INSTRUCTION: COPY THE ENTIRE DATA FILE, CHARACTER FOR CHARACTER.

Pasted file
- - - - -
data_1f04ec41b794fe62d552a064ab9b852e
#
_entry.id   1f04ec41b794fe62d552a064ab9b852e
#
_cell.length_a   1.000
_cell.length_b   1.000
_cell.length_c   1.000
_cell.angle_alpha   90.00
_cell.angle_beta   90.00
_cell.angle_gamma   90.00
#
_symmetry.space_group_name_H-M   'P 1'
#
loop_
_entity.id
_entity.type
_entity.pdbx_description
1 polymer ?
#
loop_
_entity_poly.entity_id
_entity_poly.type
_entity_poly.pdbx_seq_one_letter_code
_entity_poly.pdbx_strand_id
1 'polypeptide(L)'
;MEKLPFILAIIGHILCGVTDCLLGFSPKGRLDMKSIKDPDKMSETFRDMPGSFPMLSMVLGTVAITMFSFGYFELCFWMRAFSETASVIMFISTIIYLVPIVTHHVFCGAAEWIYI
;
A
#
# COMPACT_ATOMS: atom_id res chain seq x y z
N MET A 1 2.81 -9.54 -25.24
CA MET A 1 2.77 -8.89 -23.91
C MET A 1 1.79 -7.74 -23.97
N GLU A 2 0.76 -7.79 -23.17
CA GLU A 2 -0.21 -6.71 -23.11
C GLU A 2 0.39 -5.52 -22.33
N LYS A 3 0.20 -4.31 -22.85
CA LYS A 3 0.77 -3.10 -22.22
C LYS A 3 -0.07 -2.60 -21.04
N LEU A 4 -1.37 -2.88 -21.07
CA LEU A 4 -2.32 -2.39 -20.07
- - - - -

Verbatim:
data_1f04ec41b794fe62d552a064ab9b852e
#
_entry.id   1f04ec41b794fe62d552a064ab9b852e
#
_cell.length_a   1.000
_cell.length_b   1.000
_cell.length_c   1.000
_cell.angle_alpha   90.00
_cell.angle_beta   90.00
_cell.angle_gamma   90.00
#
_symmetry.space_group_name_H-M   'P 1'
#
loop_
_entity.id
_entity.type
_entity.pdbx_description
1 polymer ?
#
loop_
_entity_poly.entity_id
_entity_poly.type
_entity_poly.pdbx_seq_one_letter_code
_entity_poly.pdbx_strand_id
1 'polypeptide(L)'
;MEKLPFILAIIGHILCGVTDCLLGFSPKGRLDMKSIKDPDKMSETFRDMPGSFPMLSMVLGTVAITMFSFGYFELCFWMRAFSETASVIMFISTIIYLVPIVTHHVFCGAAEWIYI
;
A
#
# COMPACT_ATOMS: atom_id res chain seq x y z
N MET A 1 2.81 -9.54 -25.24
CA MET A 1 2.77 -8.89 -23.91
C MET A 1 1.79 -7.74 -23.97
N GLU A 2 0.76 -7.79 -23.17
CA GLU A 2 -0.21 -6.71 -23.11
C GLU A 2 0.39 -5.52 -22.33
N LYS A 3 0.20 -4.31 -22.85
CA LYS A 3 0.77 -3.10 -22.22
C LYS A 3 -0.07 -2.60 -21.04
N LEU A 4 -1.37 -2.88 -21.07
CA LEU A 4 -2.32 -2.39 -20.07